Sarah Miller has been teaching composition and piano at MacPhail Cente for Music since 1998. She moved to Minneapolis shortly after finishing her Ph.D. in music composition at Michigan State University, and was added to the faculty of MacPhail Center for Music the very day she introduced herself to Janis Weller and Karen Zorn who were in charge of classes and individual instruction at the time.
Since moving to Minneapolis, Sarah has received many commissions, including “Fanfare and Dances in Mixed-Up Lydian” for the 2001 Suzuki National Convention, “Kinda Blue-Green” for the Stillwater Area High School Orchestra (through an American Composers Forum fellowship), and “Pentastic Dance” for the MacPhail Suzuki Orchestra. One of her commissions, “Scenes from MacPhail” was premiered at the 2007 MacPhail Music Matters Luncheon, and featured many aspects of Macphail including the Early Childhood Program, and two talented high school soloists with an orchestra. Her most recent commissions were from the Sinfonia Orchestra and from MacPhail Center for Music.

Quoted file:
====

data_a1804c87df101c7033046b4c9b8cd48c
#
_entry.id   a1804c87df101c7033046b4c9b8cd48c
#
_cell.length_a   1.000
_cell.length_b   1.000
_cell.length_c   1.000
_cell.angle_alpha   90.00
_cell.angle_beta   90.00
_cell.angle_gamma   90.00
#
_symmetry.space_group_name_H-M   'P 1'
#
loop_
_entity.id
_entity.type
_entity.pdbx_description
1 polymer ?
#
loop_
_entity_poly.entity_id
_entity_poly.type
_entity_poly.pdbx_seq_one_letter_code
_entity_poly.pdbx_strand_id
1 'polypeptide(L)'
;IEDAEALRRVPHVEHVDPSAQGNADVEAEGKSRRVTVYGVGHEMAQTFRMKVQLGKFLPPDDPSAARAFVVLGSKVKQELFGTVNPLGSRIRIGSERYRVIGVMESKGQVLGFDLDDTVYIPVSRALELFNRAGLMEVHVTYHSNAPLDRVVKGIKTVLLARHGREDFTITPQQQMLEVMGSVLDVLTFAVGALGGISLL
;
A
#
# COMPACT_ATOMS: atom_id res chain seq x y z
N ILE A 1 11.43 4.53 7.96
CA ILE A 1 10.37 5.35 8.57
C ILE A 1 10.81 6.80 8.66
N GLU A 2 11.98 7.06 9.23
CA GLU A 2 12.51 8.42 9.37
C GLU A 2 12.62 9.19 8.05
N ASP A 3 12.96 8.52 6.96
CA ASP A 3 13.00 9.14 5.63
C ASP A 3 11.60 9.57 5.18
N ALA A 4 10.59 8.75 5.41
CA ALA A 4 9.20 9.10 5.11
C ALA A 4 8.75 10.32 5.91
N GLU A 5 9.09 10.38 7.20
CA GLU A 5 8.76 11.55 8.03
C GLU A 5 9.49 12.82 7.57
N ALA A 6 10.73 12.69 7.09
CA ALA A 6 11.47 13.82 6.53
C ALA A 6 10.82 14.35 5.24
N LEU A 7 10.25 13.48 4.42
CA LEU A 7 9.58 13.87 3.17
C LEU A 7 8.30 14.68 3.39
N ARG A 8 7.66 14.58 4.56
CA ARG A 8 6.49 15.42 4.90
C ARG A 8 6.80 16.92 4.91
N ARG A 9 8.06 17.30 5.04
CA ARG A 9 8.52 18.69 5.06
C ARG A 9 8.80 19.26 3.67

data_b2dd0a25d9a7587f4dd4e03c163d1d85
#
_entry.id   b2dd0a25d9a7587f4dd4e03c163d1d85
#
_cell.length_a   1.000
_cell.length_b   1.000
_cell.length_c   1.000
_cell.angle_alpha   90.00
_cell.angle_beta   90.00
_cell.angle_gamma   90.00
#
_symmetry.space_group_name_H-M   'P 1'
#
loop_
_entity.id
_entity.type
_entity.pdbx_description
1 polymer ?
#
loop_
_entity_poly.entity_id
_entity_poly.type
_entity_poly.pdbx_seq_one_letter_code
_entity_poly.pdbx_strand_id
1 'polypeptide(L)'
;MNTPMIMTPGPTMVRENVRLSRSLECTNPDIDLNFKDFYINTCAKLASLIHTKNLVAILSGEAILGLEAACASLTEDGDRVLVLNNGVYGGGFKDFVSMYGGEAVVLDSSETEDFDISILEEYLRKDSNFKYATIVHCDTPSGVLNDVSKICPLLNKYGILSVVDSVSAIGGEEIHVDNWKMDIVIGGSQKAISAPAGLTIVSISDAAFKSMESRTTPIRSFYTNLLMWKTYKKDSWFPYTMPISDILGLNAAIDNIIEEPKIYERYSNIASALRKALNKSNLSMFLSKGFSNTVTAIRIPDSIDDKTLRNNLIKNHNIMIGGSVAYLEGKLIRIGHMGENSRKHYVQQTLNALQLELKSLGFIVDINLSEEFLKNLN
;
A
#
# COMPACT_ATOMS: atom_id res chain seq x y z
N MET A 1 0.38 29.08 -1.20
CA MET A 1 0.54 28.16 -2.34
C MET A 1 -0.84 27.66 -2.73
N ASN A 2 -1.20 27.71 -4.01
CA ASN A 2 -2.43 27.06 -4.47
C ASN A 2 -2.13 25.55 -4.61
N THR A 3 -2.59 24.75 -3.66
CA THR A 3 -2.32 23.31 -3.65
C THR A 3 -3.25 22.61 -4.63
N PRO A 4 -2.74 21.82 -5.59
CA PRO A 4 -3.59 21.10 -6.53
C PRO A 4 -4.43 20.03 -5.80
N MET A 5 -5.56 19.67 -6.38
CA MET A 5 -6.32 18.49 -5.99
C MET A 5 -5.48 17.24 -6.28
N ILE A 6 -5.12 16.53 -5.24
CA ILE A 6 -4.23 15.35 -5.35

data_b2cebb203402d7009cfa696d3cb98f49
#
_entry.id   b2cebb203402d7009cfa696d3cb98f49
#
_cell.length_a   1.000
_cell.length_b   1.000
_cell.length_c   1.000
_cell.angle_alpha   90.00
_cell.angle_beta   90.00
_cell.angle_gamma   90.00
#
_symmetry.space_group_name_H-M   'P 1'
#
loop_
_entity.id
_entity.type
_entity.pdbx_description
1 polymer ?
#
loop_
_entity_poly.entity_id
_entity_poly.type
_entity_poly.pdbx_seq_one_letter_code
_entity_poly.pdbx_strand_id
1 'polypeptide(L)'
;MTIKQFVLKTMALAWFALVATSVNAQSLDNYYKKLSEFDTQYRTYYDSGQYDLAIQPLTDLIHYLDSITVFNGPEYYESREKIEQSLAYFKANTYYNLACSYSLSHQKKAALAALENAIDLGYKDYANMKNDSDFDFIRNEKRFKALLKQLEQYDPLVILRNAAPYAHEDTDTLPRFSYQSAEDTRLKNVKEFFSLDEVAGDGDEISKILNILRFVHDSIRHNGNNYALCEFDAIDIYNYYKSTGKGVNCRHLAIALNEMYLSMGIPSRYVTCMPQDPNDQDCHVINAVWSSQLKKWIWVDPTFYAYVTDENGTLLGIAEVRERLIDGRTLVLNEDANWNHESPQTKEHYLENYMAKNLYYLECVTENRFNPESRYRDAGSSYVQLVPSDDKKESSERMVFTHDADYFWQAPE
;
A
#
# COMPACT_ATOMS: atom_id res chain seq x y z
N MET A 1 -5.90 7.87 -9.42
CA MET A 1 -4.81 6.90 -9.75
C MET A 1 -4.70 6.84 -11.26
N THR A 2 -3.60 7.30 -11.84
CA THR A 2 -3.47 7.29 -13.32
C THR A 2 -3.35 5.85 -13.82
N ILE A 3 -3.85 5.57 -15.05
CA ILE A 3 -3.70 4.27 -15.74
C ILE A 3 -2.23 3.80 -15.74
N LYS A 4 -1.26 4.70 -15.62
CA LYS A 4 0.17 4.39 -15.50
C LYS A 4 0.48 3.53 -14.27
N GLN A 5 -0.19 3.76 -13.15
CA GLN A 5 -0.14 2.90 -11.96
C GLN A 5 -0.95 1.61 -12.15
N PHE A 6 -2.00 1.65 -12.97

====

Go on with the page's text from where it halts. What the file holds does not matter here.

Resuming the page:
2012 was extremely productive for Sarah. In the spring, she completed a brass quintet for the Beaumont Brass at Michigan State and The Fly, a song based on the poetry of William Blake for soprano, trumpet, cello and percussion. The summer was spent writing the Hans Christian Andersen Suite for the Sinfonia Orchestra that was premiered in March 2013, and was supported by a McKnight grant. During the fall she completed two songs commissioned by MacPhail for the Prelude Singer/Actor Performance Lab that were premiered at MacPhail in January 2013. She also completed two more songs on the poetry of William Blake (The Poison Tree and Spring) and a piece for trumpet and piano (The Tiger’s Dream) that were presented at a sold-out MacPhail Spotlight Concert in February featuring music by five MacPhail composers. Just for fun, she also composed a piano duet, Skating with Elephants, that was premiered at the MacPhail Composition Recital in December
Now Sarah is working on completing a four seasons for SATB chorus based on texts from the weather forecasts of local weatherman Paul Douglas.